Chantal Roos, who worked with Saint Laurent, beginning in 1976, on the creation of Opium and his other fragrances and beauty products, recalled how the owner of the business, the E.R. Squibb pharmaceutical company, vetoed the name of the controversial scent, apparently fearful of adverse publicity. “Pierre Bergé made it very clear that he would do a press conference, he would inform everybody — and spread the name all over the world,” she recalled. Faced with Bergé’s ultimatum, Squibb backed down and agreed to let the name go forward.”
She acknowledged, however, that he could be explosive. “He was passionate; he could go on both extremes,” she said. “It was better not to be under his screaming.”
Bergé cast such a shadow that he made an indelible impression across industries. Fans included Leonard A. Lauder, chairman emeritus of the Estée Lauder Cos. Inc.
“He was a remarkable man, being able to deal both in the design and commercial world of Yves Saint Laurent, as well as heading up the Paris Opera during a very challenging period,” Lauder noted. “Yes, he was a man for all seasons and certainly will be missed.”
Terry de Gunzburg, who later founded By Terry, remembers the day in 1985 that Bergé appointed her creative director of Saint Laurent’s beauty company “and you know why?”, she asked, “because I had no business background — and he liked that.” She described working with Saint Laurent as “a wonderful relationship, not a business relationship, very emotional, very supportive. We were like a close family.”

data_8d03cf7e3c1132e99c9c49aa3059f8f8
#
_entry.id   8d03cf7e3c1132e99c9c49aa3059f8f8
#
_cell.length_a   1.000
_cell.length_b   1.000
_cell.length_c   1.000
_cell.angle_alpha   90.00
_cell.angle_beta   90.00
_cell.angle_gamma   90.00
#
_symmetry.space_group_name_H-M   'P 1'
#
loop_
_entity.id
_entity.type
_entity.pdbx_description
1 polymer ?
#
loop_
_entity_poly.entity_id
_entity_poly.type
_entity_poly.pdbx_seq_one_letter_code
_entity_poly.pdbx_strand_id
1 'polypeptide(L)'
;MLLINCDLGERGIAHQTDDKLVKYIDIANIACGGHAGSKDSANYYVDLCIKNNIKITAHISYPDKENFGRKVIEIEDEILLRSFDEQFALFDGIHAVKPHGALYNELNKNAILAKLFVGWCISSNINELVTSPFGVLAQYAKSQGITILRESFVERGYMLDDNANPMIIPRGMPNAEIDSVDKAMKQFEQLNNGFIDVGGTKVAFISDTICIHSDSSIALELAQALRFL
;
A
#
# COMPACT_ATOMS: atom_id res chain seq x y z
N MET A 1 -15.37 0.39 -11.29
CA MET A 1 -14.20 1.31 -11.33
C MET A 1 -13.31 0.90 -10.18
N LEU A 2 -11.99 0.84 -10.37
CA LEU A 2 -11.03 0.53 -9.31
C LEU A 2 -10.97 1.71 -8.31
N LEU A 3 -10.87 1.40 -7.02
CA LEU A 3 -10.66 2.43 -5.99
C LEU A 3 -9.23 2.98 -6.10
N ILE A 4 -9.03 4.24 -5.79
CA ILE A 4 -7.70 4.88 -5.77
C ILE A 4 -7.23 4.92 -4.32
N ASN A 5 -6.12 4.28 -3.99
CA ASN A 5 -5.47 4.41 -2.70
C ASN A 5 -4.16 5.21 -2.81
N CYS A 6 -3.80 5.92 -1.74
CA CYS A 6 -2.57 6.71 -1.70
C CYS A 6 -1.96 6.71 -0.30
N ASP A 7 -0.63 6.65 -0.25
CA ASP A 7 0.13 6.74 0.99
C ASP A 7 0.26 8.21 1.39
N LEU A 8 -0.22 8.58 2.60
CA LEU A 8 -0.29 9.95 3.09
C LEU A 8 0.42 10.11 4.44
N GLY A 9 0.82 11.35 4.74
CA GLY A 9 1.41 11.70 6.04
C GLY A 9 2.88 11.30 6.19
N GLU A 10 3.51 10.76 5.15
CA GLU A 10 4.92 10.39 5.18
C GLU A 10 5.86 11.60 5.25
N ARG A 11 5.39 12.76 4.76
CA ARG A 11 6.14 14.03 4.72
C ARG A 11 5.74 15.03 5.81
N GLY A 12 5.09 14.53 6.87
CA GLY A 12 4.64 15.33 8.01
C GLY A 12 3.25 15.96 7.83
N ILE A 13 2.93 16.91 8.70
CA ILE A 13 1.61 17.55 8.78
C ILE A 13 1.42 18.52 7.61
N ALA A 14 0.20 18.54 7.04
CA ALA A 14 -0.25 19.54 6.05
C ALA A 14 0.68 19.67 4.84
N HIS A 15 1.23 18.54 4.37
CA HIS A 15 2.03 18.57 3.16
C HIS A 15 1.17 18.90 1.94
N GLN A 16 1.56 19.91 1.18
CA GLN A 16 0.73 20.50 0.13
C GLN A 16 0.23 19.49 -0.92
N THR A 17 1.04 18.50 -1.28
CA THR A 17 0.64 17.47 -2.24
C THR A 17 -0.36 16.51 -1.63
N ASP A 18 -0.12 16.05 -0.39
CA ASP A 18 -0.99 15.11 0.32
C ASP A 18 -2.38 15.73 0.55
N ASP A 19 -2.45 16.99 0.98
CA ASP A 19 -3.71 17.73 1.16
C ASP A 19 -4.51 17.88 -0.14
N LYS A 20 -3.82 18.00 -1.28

As for Bergé’s impact on the business, she said his attitude was “the sky is the limit.” Bergé was a master of media communication. “He invented the concept of free advertising with the launching and creating new ideas of fashion.”
But de Gunzburg said she had questioned his image as a greatbusinessman. “He wasn’t a businessman if you compare him to Bernard Arnault, for example. He was more concept, intuition, communication,” she continued. “He was a genius in marketing — intuitive marketing. He had a very deep feeling of what was appropriate,” de Gunzburg said.
In 1991, YSL became the first couture house to be quoted on the Paris Stock Exchange. During that time, Bergé had to fend off rumors about Saint Laurent’s weak physical state. “Everybody knows that [Saint Laurent] has psychological problems,” said Bergé, “that he takes too many tranquilizers which make him seem a little confused, but I declare on my honor that he doesn’t have cancer, that he doesn’t have AIDS — he hasn’t even tested positive.”
Bergé sold YSL to French pharmaceutical company Sanofi two years later for $650 million in shares; primarily interested in the YSL fragrances, Sanofi gave Bergé and Saint Laurent control over the brand’s fashion direction until 2001. French media speculated that Bergé’s close friendship with then-President Mitterrand helped land the deal with Sanofi.
In 1999, Bergé and Saint Laurent sold their RTW line to the Gucci Group for $1 billion after failing to find a good successor and after experiencing financial troubles. Alber Elbaz succeeded Saint Laurent in RTW creative direction but stayed for only three seasons before being replaced by Gucci Group’s Tom Ford. Bergé and Saint Laurent disliked the direction that creative director Tom Ford and Gucci president Domenico de Sole wanted to take YSL Rive Gauche’s RTW line. Ford splashed YSL across headlines for his sexual and provocative campaigns, greatly upsetting Saint Laurent and Bergé’s more elegant inclinations. As a result, animosity grew between the two sides until the death of Saint Laurent in 2008. Bergé and Saint Laurent were conspicuously absent for Ford’s debut collection with YSL Rive Gauche; Ford, for his part, missed Saint Laurent’s YSL couture show around the same time.
Through the decades up until Saint Laurent died on June 1, 2008, Bergé would be the designer’s champion and protector. Some critics claimed Berge fed Saint Laurent’s neuroses, but he also helped support a tortured man who, Bergé once revealed, tried to commit suicide several times and who became addicted to drugs and alcohol. The couple split romantically in 1976, but Bergé and Saint Laurent continued to remain business partners and friends even after Saint Laurent retired in 2002.